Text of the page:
US West Coast Port Strike: Mitigate Supply Chain Disruptions With A Contingency Plan
The International Longshore and Warehouse Union and Pacific Maritime Association have been in negotiations since May 12, 2014 over a new West Coast longshore labor contract. The current six year labor contract is slated to expire at midnight on June 30, 2014 so the ILWA and PMA are working actively to renew labor contracts by reaching an agreement on a new contract.
Potential Impact On Trade
A strike or other labor disruption would have a significant impact on the North American economy and global trade. The Global Port Tracker Report by the National Retail Federation states that the major ports of Los Angeles, Long Beach, Oakland, Portland, Seattle and Tacoma along the U.S. West Coast handled 11.2 million cargo containers in 2013, or 69 percent of the total at U.S. retail container ports.
In the event of a strike or lockout, all ports on the U.S. West Coast will be shut down and all vessels will be denied access to those U.S ports. This will result in vessels diverting to the East Coast, Mexican and Canadian ports causing large-scale congestion. Truck traffic along the U.S.-Canadian and U.S.-Mexican border is also expected to increase resulting in congestion and delays.
The expansion of the Panama Canal has given U.S.-bound shipments new arrival options causing West Coast ports to fight for market share in the Asia-Pacific sector. Shipments to the U.S. East Coast via the Suez Canal are also increasing.
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Impact On Exports From And Imports To The U.S.
More than two-thirds of U.S. retail container cargo flows through the West Coast ports. This includes goods imported from Asia, with total volumes of around 20 million 20-foot equivalent units (TEUs) a year. As retailers approach the peak period for importing merchandise for the back-to-school or holiday seasons, activity is expected to be strong this summer.
- A strike this summer may result in more containers bypassing the West Coast altogether.
- If a new contract or contract extension is not in place one week prior to the current contract expiration, it is possible that the railroads will issue an embargo to/from the West Coast ports to control the flow of rail cars and avoid a backlog. Vancouver does not fall under the ILWU (they are part of the BCMEA ). Intermodal cargo that moves via the United States West Coast cannot be routed over Vancouver.
- The East Coast and Gulf systems cannot accommodate the volume for the West Coast. Importers considering East Coast/Gulf routing are advised to plan ahead and secure additional inventory in advance.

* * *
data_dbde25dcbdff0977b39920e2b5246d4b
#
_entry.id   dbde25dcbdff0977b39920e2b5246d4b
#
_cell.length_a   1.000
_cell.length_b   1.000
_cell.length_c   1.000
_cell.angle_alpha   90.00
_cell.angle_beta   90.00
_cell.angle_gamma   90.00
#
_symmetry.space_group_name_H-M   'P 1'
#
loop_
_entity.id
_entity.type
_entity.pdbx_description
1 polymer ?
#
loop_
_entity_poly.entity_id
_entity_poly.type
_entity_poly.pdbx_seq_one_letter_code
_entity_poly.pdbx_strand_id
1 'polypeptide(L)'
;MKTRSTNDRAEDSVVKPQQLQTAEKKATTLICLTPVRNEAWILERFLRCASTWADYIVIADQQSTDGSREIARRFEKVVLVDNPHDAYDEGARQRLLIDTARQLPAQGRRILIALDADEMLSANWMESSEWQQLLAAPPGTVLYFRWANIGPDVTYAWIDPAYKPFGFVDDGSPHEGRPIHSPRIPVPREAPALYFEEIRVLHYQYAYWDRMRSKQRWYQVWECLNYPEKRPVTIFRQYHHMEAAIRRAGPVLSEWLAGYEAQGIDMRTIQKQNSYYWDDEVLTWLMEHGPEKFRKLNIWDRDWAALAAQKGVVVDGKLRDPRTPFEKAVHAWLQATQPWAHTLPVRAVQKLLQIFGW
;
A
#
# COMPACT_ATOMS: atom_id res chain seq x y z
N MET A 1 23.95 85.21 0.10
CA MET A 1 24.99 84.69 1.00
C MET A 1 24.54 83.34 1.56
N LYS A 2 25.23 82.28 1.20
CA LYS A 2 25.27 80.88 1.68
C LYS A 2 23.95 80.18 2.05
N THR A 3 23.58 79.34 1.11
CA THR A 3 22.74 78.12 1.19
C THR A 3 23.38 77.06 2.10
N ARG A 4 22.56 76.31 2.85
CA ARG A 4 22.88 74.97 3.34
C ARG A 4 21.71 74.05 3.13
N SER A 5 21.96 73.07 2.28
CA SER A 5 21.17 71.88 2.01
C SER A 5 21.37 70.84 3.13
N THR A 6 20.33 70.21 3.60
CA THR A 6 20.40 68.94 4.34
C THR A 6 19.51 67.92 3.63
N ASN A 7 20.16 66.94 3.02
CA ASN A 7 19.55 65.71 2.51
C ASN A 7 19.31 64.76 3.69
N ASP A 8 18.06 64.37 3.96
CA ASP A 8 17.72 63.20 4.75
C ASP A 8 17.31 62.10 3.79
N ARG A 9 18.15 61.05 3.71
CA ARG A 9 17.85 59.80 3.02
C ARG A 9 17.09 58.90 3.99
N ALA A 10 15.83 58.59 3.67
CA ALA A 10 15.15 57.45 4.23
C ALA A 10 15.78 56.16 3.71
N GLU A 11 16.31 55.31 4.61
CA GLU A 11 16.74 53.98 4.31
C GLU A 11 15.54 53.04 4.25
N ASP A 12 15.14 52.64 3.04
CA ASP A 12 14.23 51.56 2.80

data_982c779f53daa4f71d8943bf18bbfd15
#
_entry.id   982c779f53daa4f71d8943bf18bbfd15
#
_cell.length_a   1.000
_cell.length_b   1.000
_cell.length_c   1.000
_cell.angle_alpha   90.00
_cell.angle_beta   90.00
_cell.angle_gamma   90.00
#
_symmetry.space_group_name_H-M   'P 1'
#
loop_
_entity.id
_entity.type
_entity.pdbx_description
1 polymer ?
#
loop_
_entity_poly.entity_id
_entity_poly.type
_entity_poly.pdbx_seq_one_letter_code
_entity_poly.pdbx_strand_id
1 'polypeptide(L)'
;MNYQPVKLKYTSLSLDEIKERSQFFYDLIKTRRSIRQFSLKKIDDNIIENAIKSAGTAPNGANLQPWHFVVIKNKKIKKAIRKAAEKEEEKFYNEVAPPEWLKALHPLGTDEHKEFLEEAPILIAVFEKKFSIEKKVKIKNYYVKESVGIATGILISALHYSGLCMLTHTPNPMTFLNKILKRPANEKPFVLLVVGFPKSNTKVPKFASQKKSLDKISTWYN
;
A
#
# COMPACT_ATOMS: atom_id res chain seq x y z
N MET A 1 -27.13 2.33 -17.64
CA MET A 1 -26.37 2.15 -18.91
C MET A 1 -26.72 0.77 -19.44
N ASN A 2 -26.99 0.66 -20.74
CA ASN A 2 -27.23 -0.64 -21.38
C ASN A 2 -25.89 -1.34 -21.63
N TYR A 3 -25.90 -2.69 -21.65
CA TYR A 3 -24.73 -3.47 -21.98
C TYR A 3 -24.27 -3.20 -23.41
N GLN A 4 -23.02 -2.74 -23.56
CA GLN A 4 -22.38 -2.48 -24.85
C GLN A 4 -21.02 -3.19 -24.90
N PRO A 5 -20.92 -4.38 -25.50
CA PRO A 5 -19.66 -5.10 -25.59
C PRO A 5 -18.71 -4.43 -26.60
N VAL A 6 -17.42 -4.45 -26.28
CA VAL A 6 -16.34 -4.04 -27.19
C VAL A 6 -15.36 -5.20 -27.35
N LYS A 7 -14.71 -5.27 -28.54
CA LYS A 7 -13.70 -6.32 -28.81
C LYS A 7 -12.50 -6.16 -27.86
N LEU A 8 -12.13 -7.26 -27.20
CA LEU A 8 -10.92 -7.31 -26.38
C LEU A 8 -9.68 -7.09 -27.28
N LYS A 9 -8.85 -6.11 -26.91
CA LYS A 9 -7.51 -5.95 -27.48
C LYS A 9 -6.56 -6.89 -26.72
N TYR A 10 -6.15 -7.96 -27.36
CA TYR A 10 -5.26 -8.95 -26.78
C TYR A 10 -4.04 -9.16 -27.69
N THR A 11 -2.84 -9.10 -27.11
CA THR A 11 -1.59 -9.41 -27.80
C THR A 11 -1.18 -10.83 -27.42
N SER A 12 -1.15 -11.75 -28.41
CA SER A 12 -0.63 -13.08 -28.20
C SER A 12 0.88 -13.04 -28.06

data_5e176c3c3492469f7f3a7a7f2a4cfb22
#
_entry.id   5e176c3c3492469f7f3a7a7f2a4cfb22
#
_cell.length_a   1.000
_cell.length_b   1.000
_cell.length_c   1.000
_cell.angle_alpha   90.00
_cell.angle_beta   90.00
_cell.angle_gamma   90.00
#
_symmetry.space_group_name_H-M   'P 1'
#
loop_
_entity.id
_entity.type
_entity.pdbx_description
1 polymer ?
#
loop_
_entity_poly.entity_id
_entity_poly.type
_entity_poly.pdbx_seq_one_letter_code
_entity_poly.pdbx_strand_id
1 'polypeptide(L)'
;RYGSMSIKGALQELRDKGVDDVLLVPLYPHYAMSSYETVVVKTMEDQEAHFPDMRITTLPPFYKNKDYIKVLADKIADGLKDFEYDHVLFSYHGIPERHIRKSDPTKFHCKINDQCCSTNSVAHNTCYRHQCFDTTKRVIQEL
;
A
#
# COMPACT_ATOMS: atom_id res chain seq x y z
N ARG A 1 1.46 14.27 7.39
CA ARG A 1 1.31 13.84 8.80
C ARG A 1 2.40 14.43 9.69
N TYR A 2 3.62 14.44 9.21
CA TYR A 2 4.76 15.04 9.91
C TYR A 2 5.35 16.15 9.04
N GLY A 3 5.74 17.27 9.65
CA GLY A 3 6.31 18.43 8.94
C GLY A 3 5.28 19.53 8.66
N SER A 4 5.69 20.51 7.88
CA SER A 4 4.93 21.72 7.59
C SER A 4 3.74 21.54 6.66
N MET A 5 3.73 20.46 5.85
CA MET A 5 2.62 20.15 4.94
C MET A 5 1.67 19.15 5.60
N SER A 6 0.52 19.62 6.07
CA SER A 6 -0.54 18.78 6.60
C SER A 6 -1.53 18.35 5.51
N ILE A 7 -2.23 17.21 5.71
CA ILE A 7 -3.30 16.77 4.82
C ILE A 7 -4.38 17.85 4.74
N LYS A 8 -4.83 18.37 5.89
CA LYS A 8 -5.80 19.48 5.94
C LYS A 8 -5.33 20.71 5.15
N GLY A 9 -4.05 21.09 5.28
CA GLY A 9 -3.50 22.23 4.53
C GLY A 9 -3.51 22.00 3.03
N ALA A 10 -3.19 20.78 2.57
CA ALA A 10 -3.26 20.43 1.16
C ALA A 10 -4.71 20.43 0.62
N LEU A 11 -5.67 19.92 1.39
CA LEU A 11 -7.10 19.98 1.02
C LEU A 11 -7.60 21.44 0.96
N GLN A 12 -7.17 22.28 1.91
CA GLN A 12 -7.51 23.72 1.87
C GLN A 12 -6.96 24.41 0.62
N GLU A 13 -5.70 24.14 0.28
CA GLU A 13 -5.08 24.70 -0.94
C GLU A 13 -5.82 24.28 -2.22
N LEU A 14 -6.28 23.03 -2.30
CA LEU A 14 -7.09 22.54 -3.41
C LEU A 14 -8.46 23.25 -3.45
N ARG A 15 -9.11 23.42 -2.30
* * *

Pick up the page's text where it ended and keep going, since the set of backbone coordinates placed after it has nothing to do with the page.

- Bracing for labor unrest or potential work stoppages at U.S. West Coast ports, some ocean carriers are announcing a precautionary Port Congestion Surcharge (PCS). The amounts of the surcharge are applicable to both dry and reefer shipments: $800 per-20 foot container (TEU) and $1,000 per-40 foot container (FEU). This surcharge will be applied to all shipments destined for or originating in the United States, including shipments to/from Canada and Mexico.
What You Can Do To Safeguard Your imports And Exports
As a majority of imported retail goods are shipped through West Coast terminals and gates, a successful contract negotiation is of critical interest to all in the supply chain. While all parties are optimistic that a new agreement will be reached with little disruption, having a contingency plan in place in case of a strike or lockout will help your business mitigate any supply chain disruptions. Below are some proactive steps you could take to safeguard your shipments.
- Scope your alternatives - Develop a backup plan with an experienced logistics provider to ensure the proper flow of merchandise.
- Ship highly predictable merchandise early - This will enable your product to arrive at destinations in a timely manner before the contract expiration is reached (June 30). Coordinate with the destination distribution centers and warehouses to ensure they have the ability to plan and receive the additional inventory.
- Choose alternate port routings - Look at routing shipments to Canadian and East Coast ports not affected by these activities.
- Consider moving products via sea-ground options and/or air freight to minimize the impact of increased costs. Air might be a good choice for critical time-sensitive products.
- Transload, truck, and intermodal - Be prepared to consider multiple means of transportation, utilizing truck and intermodal as needed to keep products moving.
- Prepare for likely delays and stoppages at the ports around contract signing time.
- Stay updated on the status of the negotiations - Pacific Customs Brokers is monitoring the situation and will continue to post updates to the Trade News section of our website as they become available.
How Pacific Customs Brokers Can Help
Additionally, we can help you devise a customized backup plan. We offer solutions from cross docking and clearing your goods to transporting them down to your North American destination. U.S. exporters might look to use our bonded warehouse as a destination to ship overseas bound cargo for container loading. Contact us to learn how one of our logistics specialists can help you prepare your contingency plan.
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